What is MICC?

MICC is a simulation of trials before the ICC for high-school and university students from all over the world.

The International Criminal Court (ICC) is the world’s most sophisticated mechanism for the protection of Human Rights and rules of warfare. MICC is a project that aims to teach core principles of the ICC to high-school and university students.

Since 2005 the Kreisau-Initiative e.V. along with its Polish partner-organisation Fundacja Krzyżowa dla Porozumienia Europejskiego (Foundation Krzyżowa for Mutual Understanding in Europe) has been organizing the Model International Criminal Court (MICC) with the goal to intensify its work in the field of Human Rights Education.

The working language of every simulation is English, and every session comprises sets of trainings, discussions and workshops with a simulation of the ICC process – preparation, trial and verdict. Bringing in students from all around the globe, MICC fosters intercultural dialogue and understanding among students of various national and social backgrounds. The goal of this work is to encourage students to study human rights and humanitarian law.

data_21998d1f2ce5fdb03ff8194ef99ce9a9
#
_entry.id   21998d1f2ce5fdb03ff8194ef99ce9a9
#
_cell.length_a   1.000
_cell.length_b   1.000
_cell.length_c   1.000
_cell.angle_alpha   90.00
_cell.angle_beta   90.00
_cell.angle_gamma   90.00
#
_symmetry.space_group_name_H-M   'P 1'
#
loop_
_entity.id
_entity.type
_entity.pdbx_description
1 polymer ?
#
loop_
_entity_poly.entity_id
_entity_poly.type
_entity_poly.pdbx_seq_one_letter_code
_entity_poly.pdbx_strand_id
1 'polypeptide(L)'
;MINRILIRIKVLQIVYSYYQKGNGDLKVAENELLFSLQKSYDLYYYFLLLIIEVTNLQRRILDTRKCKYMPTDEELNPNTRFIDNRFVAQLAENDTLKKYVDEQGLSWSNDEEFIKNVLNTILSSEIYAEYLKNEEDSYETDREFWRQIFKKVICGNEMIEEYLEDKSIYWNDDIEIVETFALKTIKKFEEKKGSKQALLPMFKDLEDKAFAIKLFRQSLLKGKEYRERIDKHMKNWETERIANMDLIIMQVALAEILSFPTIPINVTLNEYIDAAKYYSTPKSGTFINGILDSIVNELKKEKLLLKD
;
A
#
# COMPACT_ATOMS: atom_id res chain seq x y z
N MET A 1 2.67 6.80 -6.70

MICC encompasses three projects: MICC School, MICC World and MICC University.

News

MICC University 2016

From the 22nd until the 27th February 2017 a group of international students got together in Krzyzowa to argue about current issues of the International Criminal Law. Read more

President of ICC endorses MICC Conference

Judge Silvia Alejandra Fernandez De Gurmendi, the President of the International Criminal Court sent a letter of endorsement to the organizers of "Justice Today for Peace Tomorrow: A conference marking 10 years of MICC" Read more

Quotes for Thoughts...

Since the narrower or wider community of the peoples of the earth has developed so far that a violation of rights in one place is felt throughout the world, the idea of a cosmopolitan right is not fantastical, high-flown or exaggerated notion. It is a complement to the unwritten code of the civil and international law, necessary for the public rights of mankind in general and thus for the realization of perpetual peace.

Immanuel Kant, (1724 - 1804), German Philosopher, in Perpetual Peace: A Philosophical Sketch